- Group targeting commercialisation of drone flights using country’s “first commercial drone corridor”.
- Funding delivered through four-year government initiative, but securing safety assurances for BVLOS flights first port of call.
- Potential benefits to healthcare vertical highlighted.
BT flagged that it will lead an eight-partner strong consortium dubbed ProjectXCelerate to test beyond visual line of sight (BVLOS) drone flights in Reading, Berkshire, during “summer 2021”.
The participants are working within the remit of an 8km-long Arrow Drone Zone testing sandbox established by autonomous drone safety and traffic management startup Altitude Angel. The area has become the “UK’s first commercial drone corridor”, according to the announcement.
It was also disclosed that the consortium has been granted funding by the four-year government-backed Future Flight Challenge (FFC) initiative — part of the Industry Strategy Challenge Fund — which in turn is coordinated by the UK Research and Innovation agency.
The consortium falls under the umbrella of FFC ’phase 2’. These projects receive up to £5m (€5.5m) and run for a maximum of 18 months. Very broadly, FFC is aimed at incubating disruptive drone technology, and welcomed ’phase 2’ applicants to apply for funding between May and July 2020. The winning projects — ProjectXCelerate being one — are sharing a total prize pot of £30m. Vodafone is also part of an FFC-backed consortium using drones as a means of surveillance across UK construction sites (Vodafonewatch, #192).
ProjectXCelerate is focused on demonstrating the potential effectiveness of BVLOS drone flights in multiple use-cases, such as remote maintenance, transportation of medical supplies, infrastructure surveillance, and rescue missions. Particular emphasis is placed on the potential knock-on benefits that drones could have in healthcare, including emergency services (so the project could ultimately have potential to tie-in with the EE-supported Emergency Services Network, if and when it eventually comes into operation).
The overarching aim, however, is to showcase how the BT-connected drones can safely be operated on a BVLOS basis — something which is otherwise prohibited by the Civil Aviation Authority (CAA).
The consortium will leverage Altitude Angel’s Unmanned Traffic Management platform to track, monitor, and navigate drones. Meanwhile, the software-as-a-service (SaaS)-based drone management solution provided by Dronecloud will perform “real-time” risk assessments in line with CAA regulations (see table for a full breakdown of the ProjectXCelerate participants and their role).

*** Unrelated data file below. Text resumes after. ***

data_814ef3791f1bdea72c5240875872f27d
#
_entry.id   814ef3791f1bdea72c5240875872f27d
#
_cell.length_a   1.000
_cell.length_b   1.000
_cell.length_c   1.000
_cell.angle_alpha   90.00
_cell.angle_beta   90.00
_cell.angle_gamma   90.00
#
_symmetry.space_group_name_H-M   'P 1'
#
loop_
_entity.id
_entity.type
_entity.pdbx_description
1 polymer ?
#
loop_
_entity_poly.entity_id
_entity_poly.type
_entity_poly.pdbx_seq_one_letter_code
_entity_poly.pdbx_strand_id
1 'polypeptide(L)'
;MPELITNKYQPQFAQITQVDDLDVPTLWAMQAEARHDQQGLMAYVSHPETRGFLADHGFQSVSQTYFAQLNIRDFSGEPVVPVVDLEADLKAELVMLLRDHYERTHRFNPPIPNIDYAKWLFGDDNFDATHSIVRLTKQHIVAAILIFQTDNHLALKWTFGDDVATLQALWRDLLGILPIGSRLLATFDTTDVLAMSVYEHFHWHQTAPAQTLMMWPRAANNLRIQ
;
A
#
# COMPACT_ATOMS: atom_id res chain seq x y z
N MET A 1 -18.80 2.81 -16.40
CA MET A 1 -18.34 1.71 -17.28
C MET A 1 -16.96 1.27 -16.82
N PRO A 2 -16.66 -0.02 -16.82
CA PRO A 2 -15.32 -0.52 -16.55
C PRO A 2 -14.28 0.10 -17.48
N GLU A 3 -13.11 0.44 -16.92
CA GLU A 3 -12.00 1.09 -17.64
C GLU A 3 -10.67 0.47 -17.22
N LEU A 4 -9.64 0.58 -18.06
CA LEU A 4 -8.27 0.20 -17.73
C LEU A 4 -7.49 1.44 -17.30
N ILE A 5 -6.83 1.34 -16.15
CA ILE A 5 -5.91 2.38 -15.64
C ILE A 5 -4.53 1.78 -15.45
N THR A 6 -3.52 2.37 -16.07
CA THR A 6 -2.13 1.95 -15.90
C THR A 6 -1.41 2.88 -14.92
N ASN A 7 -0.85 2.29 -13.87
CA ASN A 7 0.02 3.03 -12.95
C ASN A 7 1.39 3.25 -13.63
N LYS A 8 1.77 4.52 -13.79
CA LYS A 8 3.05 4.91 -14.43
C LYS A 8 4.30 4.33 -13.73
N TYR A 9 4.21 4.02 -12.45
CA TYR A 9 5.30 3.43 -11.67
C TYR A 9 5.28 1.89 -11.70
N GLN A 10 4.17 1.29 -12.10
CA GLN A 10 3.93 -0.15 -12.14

“ In showing how drones can deliver improved, potentially life-saving services to the public, we’re aiming to accelerate the adoption of fully automated drones in unrestricted UK airspace in a safe and responsible way. ”
Gerry McQuade, Chief Executive, BT Enterprise.
|Sources: Companies; BT.|
Operation and management of Arrow Drone Zone.
Cybersecurity solution for connected and autonomous vehicles.
4G and 5G connectivity. Use of Counter Drone Solution.
SaaS platform for risk assessment.
Solution to gather and stream “real-time” data from drones to control rooms.
Providing “drone-in-a-box” solution to deliver drone maintenance, such as a remote charging port.
Aerial intelligence solutions, such as 3D mapping.
Drone operator and vertiport provider.
Going above and beyond
BT has previously flagged plenty of instances where the Group has made use of drones, but not yet BVLOS.
Openreach, for example, has used drones to help accelerate its full-fibre rollout across rural communities and, in the event of network disruption, for restoring broadband connectivity when engineers are unable to do so manually (BTwatch, #291, #301, and #310). EE, moreover, has trialled drone “air masts” as an alternative method of connectivity in Scotland (BTwatch, #284 and #290), but all within the parameters of CAA safety regulations.
BT Enterprise highlighted the development of the Counter Drone Solution in partnership with drone-detection specialist DroneShield in late-2019 (BTwatch, #307). It is marketed as a fully customisable and end-to-end airspace monitoring and drone detection service to help enterprise clients protect against drone intrusion. McQuadesuggested it will be utilised in ProjectXCelerate.